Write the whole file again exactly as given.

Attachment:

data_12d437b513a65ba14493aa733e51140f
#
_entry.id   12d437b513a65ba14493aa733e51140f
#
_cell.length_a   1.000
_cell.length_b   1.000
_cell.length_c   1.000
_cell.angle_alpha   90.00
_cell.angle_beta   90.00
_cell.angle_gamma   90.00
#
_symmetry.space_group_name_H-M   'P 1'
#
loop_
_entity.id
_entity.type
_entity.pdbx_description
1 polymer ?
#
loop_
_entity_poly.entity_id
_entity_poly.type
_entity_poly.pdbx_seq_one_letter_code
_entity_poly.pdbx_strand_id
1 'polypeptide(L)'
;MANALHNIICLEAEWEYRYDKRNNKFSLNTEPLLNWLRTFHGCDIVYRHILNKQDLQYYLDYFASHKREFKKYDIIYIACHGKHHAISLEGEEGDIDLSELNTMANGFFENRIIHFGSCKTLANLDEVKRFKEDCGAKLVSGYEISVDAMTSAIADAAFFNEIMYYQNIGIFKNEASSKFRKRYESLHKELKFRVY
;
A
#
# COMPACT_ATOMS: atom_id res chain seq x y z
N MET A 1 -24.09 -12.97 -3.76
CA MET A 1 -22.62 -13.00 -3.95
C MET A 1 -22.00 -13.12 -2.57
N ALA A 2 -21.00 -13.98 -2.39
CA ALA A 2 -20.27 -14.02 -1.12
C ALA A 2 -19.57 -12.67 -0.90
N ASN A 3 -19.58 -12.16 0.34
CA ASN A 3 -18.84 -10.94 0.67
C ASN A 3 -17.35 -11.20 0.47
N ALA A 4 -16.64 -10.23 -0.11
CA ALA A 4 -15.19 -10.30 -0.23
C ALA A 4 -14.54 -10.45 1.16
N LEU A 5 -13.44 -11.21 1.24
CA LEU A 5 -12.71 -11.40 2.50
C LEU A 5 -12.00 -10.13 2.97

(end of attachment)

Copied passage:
data_12d437b513a65ba14493aa733e51140f
#
_entry.id   12d437b513a65ba14493aa733e51140f
#
_cell.length_a   1.000
_cell.length_b   1.000
_cell.length_c   1.000
_cell.angle_alpha   90.00
_cell.angle_beta   90.00
_cell.angle_gamma   90.00
#
_symmetry.space_group_name_H-M   'P 1'
#
loop_
_entity.id
_entity.type
_entity.pdbx_description
1 polymer ?
#
loop_
_entity_poly.entity_id
_entity_poly.type
_entity_poly.pdbx_seq_one_letter_code
_entity_poly.pdbx_strand_id
1 'polypeptide(L)'
;MANALHNIICLEAEWEYRYDKRNNKFSLNTEPLLNWLRTFHGCDIVYRHILNKQDLQYYLDYFASHKREFKKYDIIYIACHGKHHAISLEGEEGDIDLSELNTMANGFFENRIIHFGSCKTLANLDEVKRFKEDCGAKLVSGYEISVDAMTSAIADAAFFNEIMYYQNIGIFKNEASSKFRKRYESLHKELKFRVY
;
A
#
# COMPACT_ATOMS: atom_id res chain seq x y z
N MET A 1 -24.09 -12.97 -3.76
CA MET A 1 -22.62 -13.00 -3.95
C MET A 1 -22.00 -13.12 -2.57
N ALA A 2 -21.00 -13.98 -2.39
CA ALA A 2 -20.27 -14.02 -1.12
C ALA A 2 -19.57 -12.67 -0.90
N ASN A 3 -19.58 -12.16 0.34
CA ASN A 3 -18.84 -10.94 0.67
C ASN A 3 -17.35 -11.20 0.47
N ALA A 4 -16.64 -10.23 -0.11
CA ALA A 4 -15.19 -10.30 -0.23
C ALA A 4 -14.54 -10.45 1.16
N LEU A 5 -13.44 -11.21 1.24
CA LEU A 5 -12.71 -11.40 2.50
C LEU A 5 -12.00 -10.13 2.97